Canada’s right next door and has lots of English speakers, so it might seem the ideal place for American ISOs to expand.

But the two countries’ business and cultural practices differ in ways that Americans may not expect, say Canadian ISO executives and industry experts.

Those differences do not, however, make Canada a prohibitively difficult place to do business.

“Americans either think this might as well be like Mars — somewhere totally foreign — or, ‘I do it this way in Texas. It’s going to work in Toronto,” says Michael Back, president and CEO of Collective Point of Sale Solutions Ltd. of Toronto. “It’s neither of those things. There are nuances in the Canadian marketplace that are very, very different than in the States.”

Some of the most significant differences include the role of banks in the payments processing industry, the EMV chip-and-PIN standard, demographics and regulations.

Unlike the U.S., which has several thousand banks, Canada has a handful of large banks and a few smaller ones, Back says, and those banks have historically played a major role in transaction processing.

“Merchants are heavily influenced by whom they do their business banking with because those relationships are very critical,” says Marcus Dagenais, vice president, business development, at Caledon Card Services of Toronto.

A merchant is, in turn, likely to work with the acquirer its bank works with; Dagenais cites Canada’s largest acquirer, Moneris, as an example.

“The bank sponsors for Moneris are Royal Bank of Canada and Bank of Montreal, two of the largest banks in Canada. So if you’re a business and your business bank account is with Bank of Montreal, it’s highly likely that you will end up with a Moneris merchant account,” he says. “That’s also why Moneris typically does not deal in the ISO world -- because it doesn’t have to. It’s got two solid bank channels.”

When Dagenais receives calls from American ISOs inquiring about the Canadian market, he finds they are often surprised to learn that their assumptions about margins and market size are wrong.

“It’s no longer the case that an American ISO can come here and expect to get 100 basis points. The margins are very, very thin here,” he says. “Maybe 5% to 6% of merchants in Canada right now are dealing with an ISO. The vast majority of credit card volume is going through the major acquirers directly.”

For ISOs to compete in Canada, Dagenais says it’s essential for them to differentiate themselves by targeting a specific market vertical and offering proprietary products or services. Otherwise, they’ll end up fighting a price war.

Another aspect of the Canadian market that surprises Americans, says Dagenais, is related to the use of EMV.

“A lot of Americans know that we do have EMV,” he says. “But that comes along with a whole host of other issues. In the U.S., if you’re a merchant and you buy a terminal and then switch your acquiring relationship, you can use that same hardware. That doesn’t work in Canada. Software on the hardware is actually locked to the acquiring network. So if you change your acquirer, you have to swap out that hardware.”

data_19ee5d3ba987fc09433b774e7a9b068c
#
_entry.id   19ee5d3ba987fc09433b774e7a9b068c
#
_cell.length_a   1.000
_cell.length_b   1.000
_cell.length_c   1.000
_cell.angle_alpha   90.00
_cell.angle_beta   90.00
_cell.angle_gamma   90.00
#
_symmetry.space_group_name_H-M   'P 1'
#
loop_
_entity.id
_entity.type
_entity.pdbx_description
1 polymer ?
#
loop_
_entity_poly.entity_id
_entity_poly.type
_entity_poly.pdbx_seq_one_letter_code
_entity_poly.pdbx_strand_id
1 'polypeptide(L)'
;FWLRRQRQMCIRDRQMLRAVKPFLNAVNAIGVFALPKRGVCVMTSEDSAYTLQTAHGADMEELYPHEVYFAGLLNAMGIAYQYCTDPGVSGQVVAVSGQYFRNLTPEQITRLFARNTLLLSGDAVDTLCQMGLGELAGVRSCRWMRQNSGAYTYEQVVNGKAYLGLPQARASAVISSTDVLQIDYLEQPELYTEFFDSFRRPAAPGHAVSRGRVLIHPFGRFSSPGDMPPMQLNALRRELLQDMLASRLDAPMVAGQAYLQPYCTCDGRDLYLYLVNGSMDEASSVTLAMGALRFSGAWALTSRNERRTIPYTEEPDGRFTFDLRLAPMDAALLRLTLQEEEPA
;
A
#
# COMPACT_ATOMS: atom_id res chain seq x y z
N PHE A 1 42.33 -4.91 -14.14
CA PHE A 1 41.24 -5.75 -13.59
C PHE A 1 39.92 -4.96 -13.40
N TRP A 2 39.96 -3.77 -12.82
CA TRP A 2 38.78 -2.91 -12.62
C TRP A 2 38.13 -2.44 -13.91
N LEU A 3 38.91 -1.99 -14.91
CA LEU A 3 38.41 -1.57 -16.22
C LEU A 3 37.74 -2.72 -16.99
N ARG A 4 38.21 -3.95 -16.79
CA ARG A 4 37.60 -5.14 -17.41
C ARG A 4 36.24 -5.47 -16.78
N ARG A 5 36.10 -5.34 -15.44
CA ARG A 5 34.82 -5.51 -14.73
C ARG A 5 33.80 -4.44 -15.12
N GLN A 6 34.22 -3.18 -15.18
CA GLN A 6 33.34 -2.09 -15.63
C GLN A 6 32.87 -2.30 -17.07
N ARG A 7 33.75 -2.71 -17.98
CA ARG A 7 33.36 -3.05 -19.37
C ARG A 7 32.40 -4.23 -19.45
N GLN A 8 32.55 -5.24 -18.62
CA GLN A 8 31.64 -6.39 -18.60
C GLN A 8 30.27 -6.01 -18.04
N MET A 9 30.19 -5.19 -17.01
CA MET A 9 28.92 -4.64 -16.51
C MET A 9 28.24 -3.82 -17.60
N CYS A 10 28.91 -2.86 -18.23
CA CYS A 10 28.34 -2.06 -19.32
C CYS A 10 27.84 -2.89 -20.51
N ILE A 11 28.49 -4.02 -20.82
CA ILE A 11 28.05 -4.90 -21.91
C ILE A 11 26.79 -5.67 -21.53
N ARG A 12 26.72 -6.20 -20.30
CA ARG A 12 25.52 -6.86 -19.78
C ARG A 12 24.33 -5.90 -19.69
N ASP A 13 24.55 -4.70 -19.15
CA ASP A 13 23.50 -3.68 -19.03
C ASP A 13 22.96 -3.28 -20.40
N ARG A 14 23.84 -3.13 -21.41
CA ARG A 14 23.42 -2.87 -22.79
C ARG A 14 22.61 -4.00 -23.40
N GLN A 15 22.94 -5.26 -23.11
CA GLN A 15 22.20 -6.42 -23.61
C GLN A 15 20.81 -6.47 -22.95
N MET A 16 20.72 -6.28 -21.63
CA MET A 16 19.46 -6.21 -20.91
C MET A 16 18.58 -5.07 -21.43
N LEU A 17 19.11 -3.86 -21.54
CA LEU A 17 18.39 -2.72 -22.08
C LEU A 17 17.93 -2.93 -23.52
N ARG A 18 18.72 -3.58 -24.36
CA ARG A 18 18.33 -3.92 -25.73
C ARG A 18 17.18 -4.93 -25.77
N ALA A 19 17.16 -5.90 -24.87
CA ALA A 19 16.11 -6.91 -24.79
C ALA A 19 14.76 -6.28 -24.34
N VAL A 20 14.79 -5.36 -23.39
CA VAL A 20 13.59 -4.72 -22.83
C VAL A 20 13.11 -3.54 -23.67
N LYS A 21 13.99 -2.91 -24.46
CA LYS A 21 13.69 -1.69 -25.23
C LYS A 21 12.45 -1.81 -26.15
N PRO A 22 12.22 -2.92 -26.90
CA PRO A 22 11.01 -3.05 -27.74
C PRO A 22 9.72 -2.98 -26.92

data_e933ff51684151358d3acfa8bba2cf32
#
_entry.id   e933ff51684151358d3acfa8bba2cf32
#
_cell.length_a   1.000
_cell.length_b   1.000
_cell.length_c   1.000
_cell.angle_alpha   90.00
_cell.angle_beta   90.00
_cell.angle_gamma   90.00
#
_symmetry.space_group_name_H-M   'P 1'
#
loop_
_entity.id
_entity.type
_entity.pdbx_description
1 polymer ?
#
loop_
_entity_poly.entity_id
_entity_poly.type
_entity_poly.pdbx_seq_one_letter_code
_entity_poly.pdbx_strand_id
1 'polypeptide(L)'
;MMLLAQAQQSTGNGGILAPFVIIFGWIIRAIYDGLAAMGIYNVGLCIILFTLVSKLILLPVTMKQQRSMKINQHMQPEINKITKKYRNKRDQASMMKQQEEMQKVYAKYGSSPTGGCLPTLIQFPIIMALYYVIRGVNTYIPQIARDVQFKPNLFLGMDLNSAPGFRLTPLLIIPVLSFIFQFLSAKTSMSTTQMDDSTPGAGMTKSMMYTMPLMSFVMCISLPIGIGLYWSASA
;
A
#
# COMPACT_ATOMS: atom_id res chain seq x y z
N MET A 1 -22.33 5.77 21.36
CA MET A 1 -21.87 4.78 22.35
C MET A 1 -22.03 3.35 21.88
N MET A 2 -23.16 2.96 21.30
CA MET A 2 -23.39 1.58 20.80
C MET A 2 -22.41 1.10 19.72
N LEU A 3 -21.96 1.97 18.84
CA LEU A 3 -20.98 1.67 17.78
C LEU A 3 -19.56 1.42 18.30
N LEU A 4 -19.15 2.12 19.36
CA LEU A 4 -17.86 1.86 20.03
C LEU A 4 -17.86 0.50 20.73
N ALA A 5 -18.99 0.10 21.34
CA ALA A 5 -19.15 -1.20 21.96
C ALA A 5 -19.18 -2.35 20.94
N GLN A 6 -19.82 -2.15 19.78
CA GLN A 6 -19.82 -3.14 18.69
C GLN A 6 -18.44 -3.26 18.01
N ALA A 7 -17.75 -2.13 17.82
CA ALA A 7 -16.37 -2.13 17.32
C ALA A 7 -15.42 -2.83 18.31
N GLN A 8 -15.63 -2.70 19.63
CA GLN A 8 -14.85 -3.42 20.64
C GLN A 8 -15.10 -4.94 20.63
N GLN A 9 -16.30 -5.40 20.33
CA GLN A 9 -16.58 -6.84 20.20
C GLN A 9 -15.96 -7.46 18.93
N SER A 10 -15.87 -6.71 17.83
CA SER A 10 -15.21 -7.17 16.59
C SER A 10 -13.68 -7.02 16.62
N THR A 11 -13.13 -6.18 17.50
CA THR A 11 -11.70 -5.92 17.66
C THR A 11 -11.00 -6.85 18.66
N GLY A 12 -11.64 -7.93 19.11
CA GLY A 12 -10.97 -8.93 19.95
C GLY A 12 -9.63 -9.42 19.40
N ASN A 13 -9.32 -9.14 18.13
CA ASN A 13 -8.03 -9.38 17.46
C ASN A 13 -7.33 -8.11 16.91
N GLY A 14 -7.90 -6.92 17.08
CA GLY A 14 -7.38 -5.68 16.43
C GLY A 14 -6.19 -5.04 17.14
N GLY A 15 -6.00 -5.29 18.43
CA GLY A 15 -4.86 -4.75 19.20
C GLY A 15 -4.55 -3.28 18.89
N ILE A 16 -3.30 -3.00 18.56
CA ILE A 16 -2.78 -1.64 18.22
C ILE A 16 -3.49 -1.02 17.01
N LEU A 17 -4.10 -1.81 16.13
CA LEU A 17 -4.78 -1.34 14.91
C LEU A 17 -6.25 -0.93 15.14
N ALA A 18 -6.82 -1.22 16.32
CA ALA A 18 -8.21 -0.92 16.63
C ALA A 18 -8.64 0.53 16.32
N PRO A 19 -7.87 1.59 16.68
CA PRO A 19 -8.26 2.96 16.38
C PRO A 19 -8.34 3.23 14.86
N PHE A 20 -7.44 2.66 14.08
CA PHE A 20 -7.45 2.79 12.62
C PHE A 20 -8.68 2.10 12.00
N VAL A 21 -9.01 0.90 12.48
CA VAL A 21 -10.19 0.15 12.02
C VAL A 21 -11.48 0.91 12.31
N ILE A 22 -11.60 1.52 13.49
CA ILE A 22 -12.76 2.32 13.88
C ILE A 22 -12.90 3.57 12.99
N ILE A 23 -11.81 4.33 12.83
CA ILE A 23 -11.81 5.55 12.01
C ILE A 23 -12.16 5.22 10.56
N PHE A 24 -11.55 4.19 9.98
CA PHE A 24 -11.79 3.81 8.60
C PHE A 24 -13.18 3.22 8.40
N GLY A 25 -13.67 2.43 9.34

Dagenais estimates that, as a result, 80% of the point-of-sale terminals in Canada are rented rather than owned. He also hasn’t seen free terminals used as a sign-up incentive.

“With EMV, it’s a whole new technology,” Dagenais says. “There are a lot more moving parts in those terminals, so our average terminal price is probably double what it would be in the U.S. Canadian ISOs aren’t able or willing to subsidize the cost of the hardware.”

Besides the differences in the payments system, the country itself differs from the U.S. in ways that steepen the learning curve for American ISOs considering expansion.

“Not the least of which is that we’re one of the largest countries on the planet with a population the size of California’s,” says Back. “We all live within about a hundred miles of the border east to west.”

That geographic dispersion can make the Canadian market more challenging than the U.S. market.

Some of those agents would likely need to be multilingual. Residents of the province of Quebec predominantly speak French, and businesses operating in Quebec must give their customers the opportunity to conduct business in French, says Kashif Zaman, partner in the banking and financial services group at Toronto-based law firm Osler, Hoskin & Harcourt LLP. Many Canadian businesses operate in both languages, but private enterprises are required to do so only if they operate in Quebec. ƒÞ

An expanded version of this article is scheduled to appear in the January-February print edition of ISO&Agent and on


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